§ 4-401(a) A bank may charge against the account of a customer an item that is properly payable from the account even though the charge creates an overdraft. An item is properly payable if it is authorized by the customer and is in accordance with any agreement between the customer and bank.

Bank’s Liability to Customer for Wrongful Dishonor; Time of Determining

Insufficiency of Amount

§ 4-402(a) Except as otherwise provided in this Article, a payor bank wrongfully dishonors an item if it dishonors an item that is properly payable, but a bank may dishonor an item that would create an overdraft unless it has agreed to pay the overdraft.

McGuire v. Bank One, Louisiana, N.A.

Facts: Plaintiff wrote a post-dated check to Looney. P directed bank to deposit funds to cover from investment account. Looney cashed check immediately, creating a huge overdraft when bank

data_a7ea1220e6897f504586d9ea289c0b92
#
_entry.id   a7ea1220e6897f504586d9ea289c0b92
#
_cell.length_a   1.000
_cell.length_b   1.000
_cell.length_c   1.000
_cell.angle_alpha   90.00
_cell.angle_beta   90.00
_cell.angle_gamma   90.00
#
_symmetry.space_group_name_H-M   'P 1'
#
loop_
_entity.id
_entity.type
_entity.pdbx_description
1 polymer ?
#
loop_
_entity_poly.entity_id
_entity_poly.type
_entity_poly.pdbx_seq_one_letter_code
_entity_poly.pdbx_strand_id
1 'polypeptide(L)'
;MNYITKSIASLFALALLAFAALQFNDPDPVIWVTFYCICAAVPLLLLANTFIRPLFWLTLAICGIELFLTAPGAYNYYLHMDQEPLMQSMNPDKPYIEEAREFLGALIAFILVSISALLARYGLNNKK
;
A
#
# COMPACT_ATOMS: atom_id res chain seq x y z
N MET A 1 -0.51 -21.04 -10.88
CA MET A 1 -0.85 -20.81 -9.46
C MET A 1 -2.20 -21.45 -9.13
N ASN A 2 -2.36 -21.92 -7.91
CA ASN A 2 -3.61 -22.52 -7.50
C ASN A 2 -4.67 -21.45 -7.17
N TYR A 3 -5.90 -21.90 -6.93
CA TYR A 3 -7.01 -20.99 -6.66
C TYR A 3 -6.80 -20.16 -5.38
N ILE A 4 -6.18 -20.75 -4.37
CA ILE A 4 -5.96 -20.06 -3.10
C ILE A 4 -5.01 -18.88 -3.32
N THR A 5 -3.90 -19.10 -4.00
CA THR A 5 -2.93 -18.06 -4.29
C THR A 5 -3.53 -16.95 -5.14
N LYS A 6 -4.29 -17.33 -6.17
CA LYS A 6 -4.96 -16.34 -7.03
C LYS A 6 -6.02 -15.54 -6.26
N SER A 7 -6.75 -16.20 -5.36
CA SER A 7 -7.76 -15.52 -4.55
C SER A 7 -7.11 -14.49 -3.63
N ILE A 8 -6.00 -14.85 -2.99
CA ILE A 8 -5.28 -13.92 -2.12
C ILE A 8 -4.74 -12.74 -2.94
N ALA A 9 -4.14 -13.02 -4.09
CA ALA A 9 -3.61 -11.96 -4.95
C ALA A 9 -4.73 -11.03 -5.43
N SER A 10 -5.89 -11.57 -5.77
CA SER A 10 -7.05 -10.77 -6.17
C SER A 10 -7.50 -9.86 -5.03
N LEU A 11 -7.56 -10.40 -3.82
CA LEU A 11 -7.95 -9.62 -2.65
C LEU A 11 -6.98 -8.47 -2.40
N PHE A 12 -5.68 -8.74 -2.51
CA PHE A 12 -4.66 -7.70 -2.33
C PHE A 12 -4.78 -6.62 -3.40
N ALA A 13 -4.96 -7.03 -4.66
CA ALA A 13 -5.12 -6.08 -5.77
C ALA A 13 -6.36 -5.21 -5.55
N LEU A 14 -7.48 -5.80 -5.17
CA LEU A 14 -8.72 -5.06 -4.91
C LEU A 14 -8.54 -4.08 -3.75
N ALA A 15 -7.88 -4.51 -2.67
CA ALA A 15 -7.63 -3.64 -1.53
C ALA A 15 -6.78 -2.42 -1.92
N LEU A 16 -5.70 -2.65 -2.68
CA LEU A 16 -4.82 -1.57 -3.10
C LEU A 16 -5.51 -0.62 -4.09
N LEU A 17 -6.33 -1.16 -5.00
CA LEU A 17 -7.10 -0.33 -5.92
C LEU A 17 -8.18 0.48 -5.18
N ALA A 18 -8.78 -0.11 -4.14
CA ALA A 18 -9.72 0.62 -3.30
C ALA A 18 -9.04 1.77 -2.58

chose to honor. Turns out Looney was a fraudster, and P claims if they hadn’t paid and notifiedher he tried to cash she would have known.
Issue: Did the bank owe some duty of due care to not overdraw plaintiff’s account?
Rule: UCC 4-401 permits a bank to charge a properly payable check against a customer’s account even if it creates an overdraft. Under 4-103, the bank must exercise ordinary care. Since 4-401 authorizes paying the check, that is per se ordinary care.
Held: No liability for the bank, they were exercising a statutory right.
An overdraft protection agreement overturns the normal rule and gives the bank no discretion on whether to pay.
§§ 4-402(a), 4-103 –

Some courts hold that high overdraft fees are unconscionable or violate the duty of good faith.

Banks may pay checks in any order, usually largest to smallest. 4-303(b).

b. Stop Payments
If a customer gives a payor bank timely and adequate notice of the customer’s desire the payor refuse a check, the payor loses the right to charge the customer’s account.

Customer’s Right to stop payment; Burden of proof of loss

§ 4-403 (a) A customer or any person authorized to draw on the account if there is more than one person may stop payment of any item drawn on the customer’s account or close the account